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New homes could benefit from green energy sourced from HS2

Posted: 18 March 2019 | | No comments yet

According to HS2 Ltd, the company building Britain’s new high-speed rail network, heat recycled from high-speed trains could power hundreds of new homes.

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Old Oak Common’s crossover box is capable of supporting waste heat recovery technology. Credit: HS2 Ltd

In an innovative first, engineers developing the new HS2 station at Old Oak Common in north west London have outlined plans to tap waste heat from the brakes and engines of high-speed trains to power hot water and central heating of up to 500 new homes that could be built nearby. 

The scheme would see five air source heat pumps draw warm air from the railway’s tunnels, where the waste heat from trains is usually extracted by traditional ventilation systems and seeps into the ground surrounding the tunnels. Instead the plans from HS2 Ltd would see waste heat fed into a local District Heating System.

With an estimated 250,000 people passing through every day, the new HS2 station at Old Oak Common is set to be the UK’s best-connected rail interchange. It will help kick-start the UK’s largest regeneration project, which aims to transform the former railway and industrial area, into a new neighbourhood supporting up to 65,000 jobs and 25,500 new homes (figures published by the Old Oak & Park Royal Development Corp).

Pablo García, HS2 Innovation Manager, said: “HS2 is so much more than a railway. By taking a long-term view of how the benefits of investing in the new high-speed railway can be shared, we’re investigating how to provide sustainable, low-carbon heating and hot water to up to 500 new homes.”

He continued: “Near Old Oak Common we’re building a crossover box. This is an underground hall that houses railway points to enable trains to arrive and depart from any of the station’s platforms. Our plans would see warm air pushed into the crossover box by trains, in effect acting like pistons. It then rises to be harnessed by air source heat pumps, converted into hot water and transported to homes by insulated pipes.”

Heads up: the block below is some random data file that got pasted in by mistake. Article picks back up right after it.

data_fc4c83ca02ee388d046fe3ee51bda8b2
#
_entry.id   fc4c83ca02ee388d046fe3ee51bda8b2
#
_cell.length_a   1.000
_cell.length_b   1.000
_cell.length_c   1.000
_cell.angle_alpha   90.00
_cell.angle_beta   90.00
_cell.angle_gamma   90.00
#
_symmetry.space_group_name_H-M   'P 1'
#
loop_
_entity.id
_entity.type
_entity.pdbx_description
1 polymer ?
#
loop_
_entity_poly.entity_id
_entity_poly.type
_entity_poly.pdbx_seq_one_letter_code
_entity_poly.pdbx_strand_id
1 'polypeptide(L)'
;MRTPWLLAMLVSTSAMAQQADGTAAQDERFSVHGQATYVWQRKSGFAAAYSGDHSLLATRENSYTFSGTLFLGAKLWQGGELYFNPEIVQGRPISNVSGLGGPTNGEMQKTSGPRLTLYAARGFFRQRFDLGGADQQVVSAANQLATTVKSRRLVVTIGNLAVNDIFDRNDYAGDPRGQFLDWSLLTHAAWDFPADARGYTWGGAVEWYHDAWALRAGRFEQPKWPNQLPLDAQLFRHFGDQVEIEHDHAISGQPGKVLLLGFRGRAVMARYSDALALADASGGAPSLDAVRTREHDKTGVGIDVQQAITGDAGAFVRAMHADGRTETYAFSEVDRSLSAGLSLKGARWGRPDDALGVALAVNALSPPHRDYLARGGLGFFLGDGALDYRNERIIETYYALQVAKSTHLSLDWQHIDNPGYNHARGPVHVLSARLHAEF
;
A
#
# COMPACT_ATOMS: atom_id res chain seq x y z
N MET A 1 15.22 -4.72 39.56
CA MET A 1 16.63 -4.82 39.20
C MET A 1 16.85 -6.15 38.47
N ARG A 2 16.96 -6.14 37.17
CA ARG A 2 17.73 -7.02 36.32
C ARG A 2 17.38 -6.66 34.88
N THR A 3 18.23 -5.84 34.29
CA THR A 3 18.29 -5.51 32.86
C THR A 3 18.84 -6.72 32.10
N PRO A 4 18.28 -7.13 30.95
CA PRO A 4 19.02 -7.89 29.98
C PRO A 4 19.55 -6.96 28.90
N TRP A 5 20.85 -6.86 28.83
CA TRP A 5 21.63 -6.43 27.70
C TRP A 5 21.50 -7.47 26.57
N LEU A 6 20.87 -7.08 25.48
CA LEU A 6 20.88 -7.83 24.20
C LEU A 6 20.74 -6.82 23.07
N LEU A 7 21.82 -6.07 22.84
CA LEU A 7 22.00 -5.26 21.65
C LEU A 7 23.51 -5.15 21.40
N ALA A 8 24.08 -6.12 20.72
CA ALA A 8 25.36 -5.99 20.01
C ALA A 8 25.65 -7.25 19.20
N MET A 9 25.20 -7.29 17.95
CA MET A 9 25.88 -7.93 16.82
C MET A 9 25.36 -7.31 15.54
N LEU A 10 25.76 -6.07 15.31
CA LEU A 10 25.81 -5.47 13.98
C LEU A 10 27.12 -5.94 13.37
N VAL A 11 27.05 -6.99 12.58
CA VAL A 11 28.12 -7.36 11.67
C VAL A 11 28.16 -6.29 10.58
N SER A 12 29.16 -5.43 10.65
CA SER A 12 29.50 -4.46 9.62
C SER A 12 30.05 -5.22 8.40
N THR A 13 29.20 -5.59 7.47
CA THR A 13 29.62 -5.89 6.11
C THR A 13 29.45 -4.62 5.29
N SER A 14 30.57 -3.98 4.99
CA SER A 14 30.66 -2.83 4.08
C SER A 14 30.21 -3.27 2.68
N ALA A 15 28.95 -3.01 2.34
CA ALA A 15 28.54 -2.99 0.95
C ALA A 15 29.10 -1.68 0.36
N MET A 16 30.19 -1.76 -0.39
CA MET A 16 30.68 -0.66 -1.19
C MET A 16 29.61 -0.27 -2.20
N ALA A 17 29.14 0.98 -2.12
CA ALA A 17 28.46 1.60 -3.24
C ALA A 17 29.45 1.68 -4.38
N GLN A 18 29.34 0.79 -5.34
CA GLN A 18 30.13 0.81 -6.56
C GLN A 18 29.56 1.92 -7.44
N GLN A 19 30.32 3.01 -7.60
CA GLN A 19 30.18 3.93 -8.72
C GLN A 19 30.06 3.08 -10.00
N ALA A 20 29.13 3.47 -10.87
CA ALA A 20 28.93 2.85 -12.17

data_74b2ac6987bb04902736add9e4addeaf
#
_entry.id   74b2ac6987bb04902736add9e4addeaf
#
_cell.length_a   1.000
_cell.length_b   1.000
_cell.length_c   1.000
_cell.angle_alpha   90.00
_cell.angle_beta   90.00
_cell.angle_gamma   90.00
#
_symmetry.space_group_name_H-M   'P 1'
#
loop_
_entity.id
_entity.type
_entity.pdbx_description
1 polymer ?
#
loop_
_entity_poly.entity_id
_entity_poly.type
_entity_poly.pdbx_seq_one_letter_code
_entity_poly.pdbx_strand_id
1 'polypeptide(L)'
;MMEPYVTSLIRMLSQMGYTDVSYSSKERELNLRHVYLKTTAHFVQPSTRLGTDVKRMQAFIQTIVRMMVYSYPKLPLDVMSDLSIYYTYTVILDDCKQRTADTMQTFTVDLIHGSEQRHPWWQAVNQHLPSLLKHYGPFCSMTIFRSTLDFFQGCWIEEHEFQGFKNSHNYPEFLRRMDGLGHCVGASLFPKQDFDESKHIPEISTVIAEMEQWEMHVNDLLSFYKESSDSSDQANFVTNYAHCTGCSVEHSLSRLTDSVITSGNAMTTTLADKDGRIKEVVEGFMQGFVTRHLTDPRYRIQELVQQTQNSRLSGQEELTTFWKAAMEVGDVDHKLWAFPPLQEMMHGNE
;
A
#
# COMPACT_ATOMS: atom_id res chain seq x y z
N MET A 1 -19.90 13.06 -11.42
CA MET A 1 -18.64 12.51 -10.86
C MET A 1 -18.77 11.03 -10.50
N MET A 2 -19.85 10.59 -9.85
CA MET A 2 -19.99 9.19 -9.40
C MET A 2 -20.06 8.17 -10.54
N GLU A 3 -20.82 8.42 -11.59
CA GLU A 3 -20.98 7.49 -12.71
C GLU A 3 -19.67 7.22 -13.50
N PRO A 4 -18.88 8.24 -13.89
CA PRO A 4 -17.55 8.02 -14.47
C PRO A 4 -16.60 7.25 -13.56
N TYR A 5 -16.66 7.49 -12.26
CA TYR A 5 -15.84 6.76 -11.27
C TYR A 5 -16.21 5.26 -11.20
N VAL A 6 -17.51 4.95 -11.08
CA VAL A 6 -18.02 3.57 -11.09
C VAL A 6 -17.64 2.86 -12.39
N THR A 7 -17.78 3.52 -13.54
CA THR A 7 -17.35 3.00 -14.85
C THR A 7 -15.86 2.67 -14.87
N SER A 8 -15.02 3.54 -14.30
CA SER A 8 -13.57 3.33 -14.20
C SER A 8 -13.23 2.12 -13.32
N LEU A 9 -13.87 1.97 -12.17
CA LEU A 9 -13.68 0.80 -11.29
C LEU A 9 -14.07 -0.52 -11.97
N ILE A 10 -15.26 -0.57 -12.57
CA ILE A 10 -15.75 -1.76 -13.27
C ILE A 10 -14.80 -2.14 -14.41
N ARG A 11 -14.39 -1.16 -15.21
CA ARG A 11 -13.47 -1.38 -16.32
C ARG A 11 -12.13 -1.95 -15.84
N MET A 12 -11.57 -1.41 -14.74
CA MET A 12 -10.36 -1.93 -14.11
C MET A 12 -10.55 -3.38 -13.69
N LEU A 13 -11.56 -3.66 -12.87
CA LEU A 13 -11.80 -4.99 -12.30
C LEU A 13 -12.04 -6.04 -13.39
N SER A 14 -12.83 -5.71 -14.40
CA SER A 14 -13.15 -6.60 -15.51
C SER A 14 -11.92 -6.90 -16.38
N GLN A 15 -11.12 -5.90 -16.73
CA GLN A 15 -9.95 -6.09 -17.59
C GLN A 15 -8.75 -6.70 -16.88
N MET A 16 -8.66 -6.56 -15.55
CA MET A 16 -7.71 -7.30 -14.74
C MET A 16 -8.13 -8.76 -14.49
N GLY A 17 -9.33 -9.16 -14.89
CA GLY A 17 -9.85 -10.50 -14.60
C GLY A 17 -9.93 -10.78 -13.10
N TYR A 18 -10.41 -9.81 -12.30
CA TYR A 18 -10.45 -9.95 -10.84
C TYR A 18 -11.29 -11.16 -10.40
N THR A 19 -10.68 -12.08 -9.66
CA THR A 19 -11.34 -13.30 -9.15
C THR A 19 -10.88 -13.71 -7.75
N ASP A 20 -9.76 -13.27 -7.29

Based on current energy price forecasts, HS2 estimates that the investment waste heat recycling system would pay for itself after just four years.

Compared to gas boilers being used in the homes, recycling heat generated by trains’ engines and brakes could reduce the carbon footprint of 500 houses by more than a fifth (22 per cent).

Although the technology is proven, plans are at an early stage. Pablo explained how Old Oak Common’s crossover box is the only place on HS2’s first section between London and the West Midlands capable of supporting waste heat recovery technology, but there may be further opportunities on the high-speed network’s Leeds and Manchester routes: “Our study focused on possible Phase One opportunities because its designs are most advanced. Designs for the second phase of the railway are at an earlier stage, and we hope to look at whether waste heat recovery technology could be deployed there too.”

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